Following the recent attack at the Fort Lauderdale airport, it’s important to recognize and know how to respond to an active shooter scenario.
Modern training reflect lessons learned from the paralyzed response to the 1999 Columbine attacks, where law enforcement officers sat outside while Dylan Klebold and Eric Harris shot over two dozens students and teachers.
The Department of Homeland Security’s guide gives a few good overarching thoughts to start with:
• Be aware of your environment and any possible dangers
• Take note of the two nearest exits in any facility you visit
• If you are in an office, stay there and secure the door
• If you are in a hallway, get into a room and secure the door
• As a last resort, attempt to take the active shooter down. When the shooter is at close range and you cannot flee, your chance of survival is much greater if you try to incapacitate him/her.
And always call 911 as soon as possible if you have the chance.
Steps you can take during a shooting
The Advanced Law Enforcement Rapid Response Training Center gives three key steps to take during an active shooter scenario, which are detailed here and in the video below:
- Avoid the shooter
- Deny the shooter entry to your space
- Defend yourself if you have to. Experts recognize this is tough for anyone to do, but stress that you have every right to defend yourself if the shooter comes near you-and it may be the only way you survive.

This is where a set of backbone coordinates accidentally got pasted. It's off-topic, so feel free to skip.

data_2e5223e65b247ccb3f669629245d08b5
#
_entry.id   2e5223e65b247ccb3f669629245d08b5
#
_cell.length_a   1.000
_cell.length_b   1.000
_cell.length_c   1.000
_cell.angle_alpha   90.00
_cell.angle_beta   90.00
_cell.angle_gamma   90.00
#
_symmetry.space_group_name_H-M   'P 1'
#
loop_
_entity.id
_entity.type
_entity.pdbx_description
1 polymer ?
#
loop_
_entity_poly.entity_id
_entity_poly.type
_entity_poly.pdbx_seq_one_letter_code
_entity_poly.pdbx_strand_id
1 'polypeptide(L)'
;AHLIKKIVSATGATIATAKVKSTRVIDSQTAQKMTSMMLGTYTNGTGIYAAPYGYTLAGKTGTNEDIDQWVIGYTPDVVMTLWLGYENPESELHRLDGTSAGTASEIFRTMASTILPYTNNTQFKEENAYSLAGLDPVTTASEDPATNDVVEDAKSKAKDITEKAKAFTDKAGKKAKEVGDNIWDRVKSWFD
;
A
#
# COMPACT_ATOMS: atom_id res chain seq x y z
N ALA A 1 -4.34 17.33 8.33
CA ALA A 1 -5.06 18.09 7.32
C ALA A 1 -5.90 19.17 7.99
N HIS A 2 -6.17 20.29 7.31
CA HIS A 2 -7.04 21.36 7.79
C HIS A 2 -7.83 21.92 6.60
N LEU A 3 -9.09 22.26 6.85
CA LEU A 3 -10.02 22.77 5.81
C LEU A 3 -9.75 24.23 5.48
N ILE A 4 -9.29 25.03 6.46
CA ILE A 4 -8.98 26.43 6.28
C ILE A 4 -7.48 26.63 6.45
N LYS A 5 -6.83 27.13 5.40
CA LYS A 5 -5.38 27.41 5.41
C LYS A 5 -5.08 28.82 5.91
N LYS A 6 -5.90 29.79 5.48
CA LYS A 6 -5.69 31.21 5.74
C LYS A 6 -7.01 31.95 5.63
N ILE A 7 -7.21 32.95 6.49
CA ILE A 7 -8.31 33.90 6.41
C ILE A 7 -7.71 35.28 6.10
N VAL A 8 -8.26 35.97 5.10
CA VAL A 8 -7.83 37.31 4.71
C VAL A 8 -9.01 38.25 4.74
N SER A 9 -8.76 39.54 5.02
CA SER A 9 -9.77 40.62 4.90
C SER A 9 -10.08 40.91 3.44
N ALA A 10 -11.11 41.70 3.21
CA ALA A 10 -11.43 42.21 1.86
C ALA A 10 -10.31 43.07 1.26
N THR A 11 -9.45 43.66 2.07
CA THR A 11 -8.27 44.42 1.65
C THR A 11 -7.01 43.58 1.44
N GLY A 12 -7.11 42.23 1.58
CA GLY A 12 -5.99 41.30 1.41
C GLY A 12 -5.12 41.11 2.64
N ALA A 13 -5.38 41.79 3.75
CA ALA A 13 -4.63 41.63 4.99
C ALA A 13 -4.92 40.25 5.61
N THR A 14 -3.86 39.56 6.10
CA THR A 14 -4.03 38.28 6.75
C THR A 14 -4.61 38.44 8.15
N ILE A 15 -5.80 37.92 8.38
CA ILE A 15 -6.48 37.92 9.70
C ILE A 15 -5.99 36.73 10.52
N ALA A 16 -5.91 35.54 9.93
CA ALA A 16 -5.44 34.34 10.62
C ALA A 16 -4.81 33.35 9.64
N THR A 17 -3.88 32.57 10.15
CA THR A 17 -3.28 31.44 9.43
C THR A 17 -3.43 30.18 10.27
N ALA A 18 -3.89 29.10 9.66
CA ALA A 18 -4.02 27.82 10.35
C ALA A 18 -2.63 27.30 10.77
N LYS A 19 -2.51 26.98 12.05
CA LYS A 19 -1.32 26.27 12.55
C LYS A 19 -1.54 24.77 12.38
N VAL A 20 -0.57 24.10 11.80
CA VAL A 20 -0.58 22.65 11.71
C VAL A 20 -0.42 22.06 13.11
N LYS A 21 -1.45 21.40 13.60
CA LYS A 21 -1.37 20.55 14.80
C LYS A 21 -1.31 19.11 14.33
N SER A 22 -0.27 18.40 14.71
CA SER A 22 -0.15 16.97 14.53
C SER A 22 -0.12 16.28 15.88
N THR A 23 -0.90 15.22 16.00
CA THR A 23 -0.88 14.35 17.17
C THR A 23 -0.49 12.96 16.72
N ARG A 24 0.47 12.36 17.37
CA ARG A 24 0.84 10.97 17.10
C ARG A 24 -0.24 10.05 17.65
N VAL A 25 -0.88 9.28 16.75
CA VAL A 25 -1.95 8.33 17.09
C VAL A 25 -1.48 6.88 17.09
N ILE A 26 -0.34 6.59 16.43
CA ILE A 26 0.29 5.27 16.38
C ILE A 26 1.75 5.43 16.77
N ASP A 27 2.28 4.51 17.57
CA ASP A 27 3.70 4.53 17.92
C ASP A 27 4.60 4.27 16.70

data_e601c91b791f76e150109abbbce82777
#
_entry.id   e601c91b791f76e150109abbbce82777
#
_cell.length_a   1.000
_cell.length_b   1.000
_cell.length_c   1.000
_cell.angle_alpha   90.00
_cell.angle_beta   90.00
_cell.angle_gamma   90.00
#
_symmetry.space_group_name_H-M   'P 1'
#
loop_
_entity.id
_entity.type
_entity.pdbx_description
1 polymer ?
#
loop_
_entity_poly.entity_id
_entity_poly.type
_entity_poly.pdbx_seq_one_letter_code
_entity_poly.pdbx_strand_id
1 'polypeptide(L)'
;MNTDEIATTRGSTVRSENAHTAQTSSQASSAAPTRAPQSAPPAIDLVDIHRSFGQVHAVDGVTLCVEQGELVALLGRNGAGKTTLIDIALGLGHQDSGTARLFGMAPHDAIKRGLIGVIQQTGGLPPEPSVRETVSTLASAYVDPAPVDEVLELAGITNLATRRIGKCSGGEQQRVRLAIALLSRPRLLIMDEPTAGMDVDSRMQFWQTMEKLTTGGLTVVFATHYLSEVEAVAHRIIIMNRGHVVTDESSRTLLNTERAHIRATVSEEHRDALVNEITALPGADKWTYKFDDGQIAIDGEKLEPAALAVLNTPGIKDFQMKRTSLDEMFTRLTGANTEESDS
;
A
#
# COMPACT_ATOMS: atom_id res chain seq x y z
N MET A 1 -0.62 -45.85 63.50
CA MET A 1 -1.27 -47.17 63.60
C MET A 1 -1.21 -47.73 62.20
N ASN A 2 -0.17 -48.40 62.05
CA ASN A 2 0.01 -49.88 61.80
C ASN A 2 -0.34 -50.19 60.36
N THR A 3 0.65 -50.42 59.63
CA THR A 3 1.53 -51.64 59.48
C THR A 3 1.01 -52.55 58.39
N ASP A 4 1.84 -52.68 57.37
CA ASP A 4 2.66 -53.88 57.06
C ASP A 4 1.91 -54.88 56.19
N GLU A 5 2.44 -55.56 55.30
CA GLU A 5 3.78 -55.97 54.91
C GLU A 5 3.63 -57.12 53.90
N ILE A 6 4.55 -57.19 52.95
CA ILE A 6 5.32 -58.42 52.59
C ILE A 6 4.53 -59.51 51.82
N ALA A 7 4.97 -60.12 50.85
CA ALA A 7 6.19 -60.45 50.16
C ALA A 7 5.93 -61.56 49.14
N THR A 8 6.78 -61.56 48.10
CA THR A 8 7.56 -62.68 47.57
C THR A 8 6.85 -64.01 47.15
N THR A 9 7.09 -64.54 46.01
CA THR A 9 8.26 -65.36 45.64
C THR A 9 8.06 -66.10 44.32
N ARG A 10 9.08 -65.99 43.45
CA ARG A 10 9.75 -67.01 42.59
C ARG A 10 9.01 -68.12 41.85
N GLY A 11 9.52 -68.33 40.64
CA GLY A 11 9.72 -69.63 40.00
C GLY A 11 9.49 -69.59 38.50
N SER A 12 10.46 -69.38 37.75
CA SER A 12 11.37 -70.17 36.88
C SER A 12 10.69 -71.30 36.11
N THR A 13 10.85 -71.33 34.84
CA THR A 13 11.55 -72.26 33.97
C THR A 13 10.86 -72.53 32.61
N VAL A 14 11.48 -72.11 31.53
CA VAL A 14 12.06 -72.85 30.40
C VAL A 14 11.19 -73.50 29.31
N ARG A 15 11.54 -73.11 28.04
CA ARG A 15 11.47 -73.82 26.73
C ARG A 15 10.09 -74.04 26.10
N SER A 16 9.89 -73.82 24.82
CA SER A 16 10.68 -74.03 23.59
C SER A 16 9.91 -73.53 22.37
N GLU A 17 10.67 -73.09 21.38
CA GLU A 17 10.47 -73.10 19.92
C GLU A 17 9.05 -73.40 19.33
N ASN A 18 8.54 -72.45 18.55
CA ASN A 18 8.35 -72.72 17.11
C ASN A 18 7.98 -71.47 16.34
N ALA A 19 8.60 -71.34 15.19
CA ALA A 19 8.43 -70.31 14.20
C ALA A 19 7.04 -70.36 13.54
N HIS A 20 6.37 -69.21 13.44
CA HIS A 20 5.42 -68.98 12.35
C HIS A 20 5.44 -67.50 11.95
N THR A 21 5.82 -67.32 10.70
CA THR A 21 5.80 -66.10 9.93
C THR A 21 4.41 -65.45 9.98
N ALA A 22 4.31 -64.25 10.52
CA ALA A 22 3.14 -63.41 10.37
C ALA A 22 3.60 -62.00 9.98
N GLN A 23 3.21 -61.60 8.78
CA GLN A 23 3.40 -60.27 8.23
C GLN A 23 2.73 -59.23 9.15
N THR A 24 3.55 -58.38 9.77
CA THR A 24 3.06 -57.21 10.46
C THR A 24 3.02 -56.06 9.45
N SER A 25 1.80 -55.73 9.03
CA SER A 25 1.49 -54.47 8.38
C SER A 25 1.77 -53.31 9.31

As put in a CNN article on the training last year:
“Avoid” means more than run. It’s about knowing where the exits are and visualizing how you’ll get out of a violent situation before one unfolds. Don’t live in fear, but be vigilant, Clifton explained.“Deny” means taking away a shooter’s chance to kill you, whether it’s by barricading a door, turning out lights, silencing your phone or hiding, preferably behind something that will stop a bullet.Then there’s “defend,” and that’s where things get tricky, because essentially it means fight. And with a few exceptions, a mass shooter’s targets aren’t soldiers or others who might be trained to fight. They’re regular people: students, coworkers, moviegoers and the like.“Do not fight fairly. THIS IS ABOUT SURVIVAL,” a handout given to Johns Creek attendees said.
Here’s another video from the San Antonio Police Department:
And here’s one more from Sage Dynamics, specifically dealing with armed response: